High Court rejects Heathrow appeal to changes in tax-free retail rules

Ian Worth, Director, VAT and Customs Duty services

Back in September 2020, the UK government announced that it would be withdrawing the VAT Retail Export Scheme (RES) and ‘airside’ tax-free shopping at the end of the Brexit transition period. This decision not only aligned with Brexit, but also addressed concerns over abuse of the scheme.

The RES allowed non-EU visitors to the UK to recover the VAT on purchases they made on the high street and took home in their luggage, while retailers in airports were able to zero-rate sales to passengers departing for non-EU destinations.

The government faced the choice - either extend the reliefs to all visitors to the UK, or end them altogether.

Despite significant pushback from UK airports and retail concerned about the impact on tourism and sales, the government opted for the latter and confirmed the decision in December 2020, with both measures ceasing as of 1 January 2021.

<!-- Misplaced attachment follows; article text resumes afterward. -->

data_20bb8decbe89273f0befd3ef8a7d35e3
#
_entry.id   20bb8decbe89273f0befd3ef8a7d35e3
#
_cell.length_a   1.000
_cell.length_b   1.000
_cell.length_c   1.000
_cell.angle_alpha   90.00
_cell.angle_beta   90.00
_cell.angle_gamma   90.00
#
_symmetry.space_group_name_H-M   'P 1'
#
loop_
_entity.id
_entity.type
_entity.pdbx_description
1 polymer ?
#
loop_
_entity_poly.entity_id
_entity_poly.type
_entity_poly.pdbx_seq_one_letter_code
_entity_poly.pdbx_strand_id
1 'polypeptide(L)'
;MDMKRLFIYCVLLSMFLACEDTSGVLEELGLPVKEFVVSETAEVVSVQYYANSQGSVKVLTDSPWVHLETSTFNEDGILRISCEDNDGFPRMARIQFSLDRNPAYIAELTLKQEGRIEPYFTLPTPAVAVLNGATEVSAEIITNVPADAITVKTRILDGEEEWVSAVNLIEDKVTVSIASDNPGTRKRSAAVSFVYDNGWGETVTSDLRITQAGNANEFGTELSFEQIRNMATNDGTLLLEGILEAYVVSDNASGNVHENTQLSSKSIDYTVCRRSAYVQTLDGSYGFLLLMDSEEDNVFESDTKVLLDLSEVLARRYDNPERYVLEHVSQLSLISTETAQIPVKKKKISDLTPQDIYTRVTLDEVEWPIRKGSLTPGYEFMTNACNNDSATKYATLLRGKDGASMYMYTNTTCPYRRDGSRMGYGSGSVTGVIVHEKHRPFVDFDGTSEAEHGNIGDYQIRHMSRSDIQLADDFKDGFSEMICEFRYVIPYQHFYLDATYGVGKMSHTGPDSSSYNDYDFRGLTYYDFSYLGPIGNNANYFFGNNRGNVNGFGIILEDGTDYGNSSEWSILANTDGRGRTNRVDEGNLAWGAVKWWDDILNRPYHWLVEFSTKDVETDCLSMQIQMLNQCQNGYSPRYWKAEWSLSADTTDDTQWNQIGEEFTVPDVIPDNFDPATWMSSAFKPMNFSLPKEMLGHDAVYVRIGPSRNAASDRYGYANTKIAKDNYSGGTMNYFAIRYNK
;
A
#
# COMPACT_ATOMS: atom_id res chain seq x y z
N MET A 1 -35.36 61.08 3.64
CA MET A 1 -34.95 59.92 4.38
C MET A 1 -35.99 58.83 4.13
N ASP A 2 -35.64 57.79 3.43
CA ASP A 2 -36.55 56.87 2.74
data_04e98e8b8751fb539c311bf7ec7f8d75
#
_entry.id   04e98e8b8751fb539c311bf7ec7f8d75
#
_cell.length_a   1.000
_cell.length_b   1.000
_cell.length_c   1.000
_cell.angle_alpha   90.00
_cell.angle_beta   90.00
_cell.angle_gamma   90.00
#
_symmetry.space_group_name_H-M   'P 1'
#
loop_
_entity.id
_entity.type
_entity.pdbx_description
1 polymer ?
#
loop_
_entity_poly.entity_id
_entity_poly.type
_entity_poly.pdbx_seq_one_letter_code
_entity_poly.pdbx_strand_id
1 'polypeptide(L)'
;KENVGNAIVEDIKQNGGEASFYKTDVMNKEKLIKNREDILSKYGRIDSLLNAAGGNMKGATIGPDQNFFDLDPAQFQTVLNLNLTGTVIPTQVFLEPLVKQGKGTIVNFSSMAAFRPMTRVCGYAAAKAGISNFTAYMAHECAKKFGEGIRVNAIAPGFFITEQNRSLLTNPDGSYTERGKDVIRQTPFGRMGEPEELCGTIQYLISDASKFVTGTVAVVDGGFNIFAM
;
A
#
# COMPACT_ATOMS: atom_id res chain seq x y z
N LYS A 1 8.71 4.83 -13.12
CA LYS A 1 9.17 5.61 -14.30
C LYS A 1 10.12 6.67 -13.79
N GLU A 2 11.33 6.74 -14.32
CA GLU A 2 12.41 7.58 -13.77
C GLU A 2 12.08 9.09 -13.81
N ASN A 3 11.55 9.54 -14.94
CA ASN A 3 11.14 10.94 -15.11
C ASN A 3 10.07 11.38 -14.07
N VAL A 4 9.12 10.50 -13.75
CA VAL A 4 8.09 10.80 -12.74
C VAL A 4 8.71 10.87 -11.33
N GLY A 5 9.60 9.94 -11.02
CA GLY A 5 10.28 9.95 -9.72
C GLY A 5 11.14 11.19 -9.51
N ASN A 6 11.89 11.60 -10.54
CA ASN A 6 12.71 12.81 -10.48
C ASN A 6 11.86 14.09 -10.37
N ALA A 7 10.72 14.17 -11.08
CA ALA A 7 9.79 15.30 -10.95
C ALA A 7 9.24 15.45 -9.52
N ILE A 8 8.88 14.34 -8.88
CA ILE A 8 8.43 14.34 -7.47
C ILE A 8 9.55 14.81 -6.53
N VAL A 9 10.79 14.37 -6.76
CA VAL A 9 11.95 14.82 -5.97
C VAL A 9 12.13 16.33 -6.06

An appeal launched by a Heathrow-led coalition in an attempt to overturn the decision was dismissed by the High Court in May 2021, with the Court finding that due process had been followed and that the decision to abolish tax-free sales “was essentially a political one for the government to take”.

While ending both schemes has severely limited tax-free shopping for tourists, some mitigation is still possible. Goods can still be sold tax-free but only if the seller ships them directly to the customer’s overseas address (rather than in the customer’s suitcase!). The goods must be exported within specified time limits and valid proof of export and the sales transaction must be held.

Under the terms of the Northern Ireland Protocol, retailers in Northern Ireland (including those at airports) will continue to be able to take advantage of VAT RES for sales to non-EU passengers.

If you would like to discuss these changes further and how they might impact your business, please get in touch with Ian Worth or your usual Crowe contact.

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Ian Worth
Ian Worth
Director, VAT and Customs Duty services